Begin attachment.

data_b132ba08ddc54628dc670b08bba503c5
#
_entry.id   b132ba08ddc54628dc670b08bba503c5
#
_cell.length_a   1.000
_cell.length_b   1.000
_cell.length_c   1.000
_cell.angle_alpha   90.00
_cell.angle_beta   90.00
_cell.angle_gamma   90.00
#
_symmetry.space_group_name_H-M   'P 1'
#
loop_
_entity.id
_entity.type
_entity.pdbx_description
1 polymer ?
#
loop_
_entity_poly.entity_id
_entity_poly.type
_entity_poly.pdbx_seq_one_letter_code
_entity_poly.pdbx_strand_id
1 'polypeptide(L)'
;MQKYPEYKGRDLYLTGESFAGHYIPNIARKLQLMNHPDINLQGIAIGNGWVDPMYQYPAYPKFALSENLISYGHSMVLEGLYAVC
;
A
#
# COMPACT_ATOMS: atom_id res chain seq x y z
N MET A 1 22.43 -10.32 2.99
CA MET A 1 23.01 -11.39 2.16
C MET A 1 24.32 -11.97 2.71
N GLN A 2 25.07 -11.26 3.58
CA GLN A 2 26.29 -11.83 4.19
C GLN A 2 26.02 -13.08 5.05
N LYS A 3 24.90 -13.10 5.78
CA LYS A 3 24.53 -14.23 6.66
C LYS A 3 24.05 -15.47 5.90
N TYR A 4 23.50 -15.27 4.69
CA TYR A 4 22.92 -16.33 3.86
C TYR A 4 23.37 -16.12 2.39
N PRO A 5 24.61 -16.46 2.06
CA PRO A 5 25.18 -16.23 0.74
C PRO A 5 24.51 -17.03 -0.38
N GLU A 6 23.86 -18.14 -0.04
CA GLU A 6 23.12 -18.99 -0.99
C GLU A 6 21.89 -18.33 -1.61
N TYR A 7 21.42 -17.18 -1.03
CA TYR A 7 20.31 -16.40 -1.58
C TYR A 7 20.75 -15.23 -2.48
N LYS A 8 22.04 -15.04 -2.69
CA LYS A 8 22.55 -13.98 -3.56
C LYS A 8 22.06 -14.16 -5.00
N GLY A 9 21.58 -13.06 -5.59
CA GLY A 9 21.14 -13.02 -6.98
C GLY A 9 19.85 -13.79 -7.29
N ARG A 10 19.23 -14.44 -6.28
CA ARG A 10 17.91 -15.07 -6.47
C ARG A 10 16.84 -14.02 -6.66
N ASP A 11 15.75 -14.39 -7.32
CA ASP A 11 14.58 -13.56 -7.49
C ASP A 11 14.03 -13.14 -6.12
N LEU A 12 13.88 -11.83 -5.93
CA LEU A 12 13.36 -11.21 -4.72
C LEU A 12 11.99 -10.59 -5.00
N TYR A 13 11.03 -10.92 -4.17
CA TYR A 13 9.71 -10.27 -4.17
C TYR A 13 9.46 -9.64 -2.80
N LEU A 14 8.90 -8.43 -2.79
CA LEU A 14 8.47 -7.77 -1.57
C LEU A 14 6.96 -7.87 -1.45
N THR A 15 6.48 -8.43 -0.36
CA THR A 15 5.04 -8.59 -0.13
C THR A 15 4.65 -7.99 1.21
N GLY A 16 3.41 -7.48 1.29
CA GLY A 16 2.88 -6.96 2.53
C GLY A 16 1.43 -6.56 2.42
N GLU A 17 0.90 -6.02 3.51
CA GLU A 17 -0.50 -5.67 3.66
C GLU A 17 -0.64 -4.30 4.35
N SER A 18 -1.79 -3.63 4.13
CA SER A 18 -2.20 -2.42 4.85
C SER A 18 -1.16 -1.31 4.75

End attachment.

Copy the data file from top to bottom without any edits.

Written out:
data_b132ba08ddc54628dc670b08bba503c5
#
_entry.id   b132ba08ddc54628dc670b08bba503c5
#
_cell.length_a   1.000
_cell.length_b   1.000
_cell.length_c   1.000
_cell.angle_alpha   90.00
_cell.angle_beta   90.00
_cell.angle_gamma   90.00
#
_symmetry.space_group_name_H-M   'P 1'
#
loop_
_entity.id
_entity.type
_entity.pdbx_description
1 polymer ?
#
loop_
_entity_poly.entity_id
_entity_poly.type
_entity_poly.pdbx_seq_one_letter_code
_entity_poly.pdbx_strand_id
1 'polypeptide(L)'
;MQKYPEYKGRDLYLTGESFAGHYIPNIARKLQLMNHPDINLQGIAIGNGWVDPMYQYPAYPKFALSENLISYGHSMVLEGLYAVC
;
A
#
# COMPACT_ATOMS: atom_id res chain seq x y z
N MET A 1 22.43 -10.32 2.99
CA MET A 1 23.01 -11.39 2.16
C MET A 1 24.32 -11.97 2.71
N GLN A 2 25.07 -11.26 3.58
CA GLN A 2 26.29 -11.83 4.19
C GLN A 2 26.02 -13.08 5.05
N LYS A 3 24.90 -13.10 5.78
CA LYS A 3 24.53 -14.23 6.66
C LYS A 3 24.05 -15.47 5.90
N TYR A 4 23.50 -15.27 4.69
CA TYR A 4 22.92 -16.33 3.86
C TYR A 4 23.37 -16.12 2.39
N PRO A 5 24.61 -16.46 2.06
CA PRO A 5 25.18 -16.23 0.74
C PRO A 5 24.51 -17.03 -0.38
N GLU A 6 23.86 -18.14 -0.04
CA GLU A 6 23.12 -18.99 -0.99
C GLU A 6 21.89 -18.33 -1.61
N TYR A 7 21.42 -17.18 -1.03
CA TYR A 7 20.31 -16.40 -1.58
C TYR A 7 20.75 -15.23 -2.48
N LYS A 8 22.04 -15.04 -2.69
CA LYS A 8 22.55 -13.98 -3.56
C LYS A 8 22.06 -14.16 -5.00
N GLY A 9 21.58 -13.06 -5.59
CA GLY A 9 21.14 -13.02 -6.98
C GLY A 9 19.85 -13.79 -7.29
N ARG A 10 19.23 -14.44 -6.28
CA ARG A 10 17.91 -15.07 -6.47
C ARG A 10 16.84 -14.02 -6.66
N ASP A 11 15.75 -14.39 -7.32
CA ASP A 11 14.58 -13.56 -7.49
C ASP A 11 14.03 -13.14 -6.12
N LEU A 12 13.88 -11.83 -5.93
CA LEU A 12 13.36 -11.21 -4.72
C LEU A 12 11.99 -10.59 -5.00
N TYR A 13 11.03 -10.92 -4.17
CA TYR A 13 9.71 -10.27 -4.17
C TYR A 13 9.46 -9.64 -2.80
N LEU A 14 8.90 -8.43 -2.79
CA LEU A 14 8.47 -7.77 -1.57
C LEU A 14 6.96 -7.87 -1.45
N THR A 15 6.48 -8.43 -0.36
CA THR A 15 5.04 -8.59 -0.13
C THR A 15 4.65 -7.99 1.21
N GLY A 16 3.41 -7.48 1.29
CA GLY A 16 2.88 -6.96 2.53
C GLY A 16 1.43 -6.56 2.42
N GLU A 17 0.90 -6.02 3.51
CA GLU A 17 -0.50 -5.67 3.66
C GLU A 17 -0.64 -4.30 4.35
N SER A 18 -1.79 -3.63 4.13
CA SER A 18 -2.20 -2.42 4.85
C SER A 18 -1.16 -1.31 4.75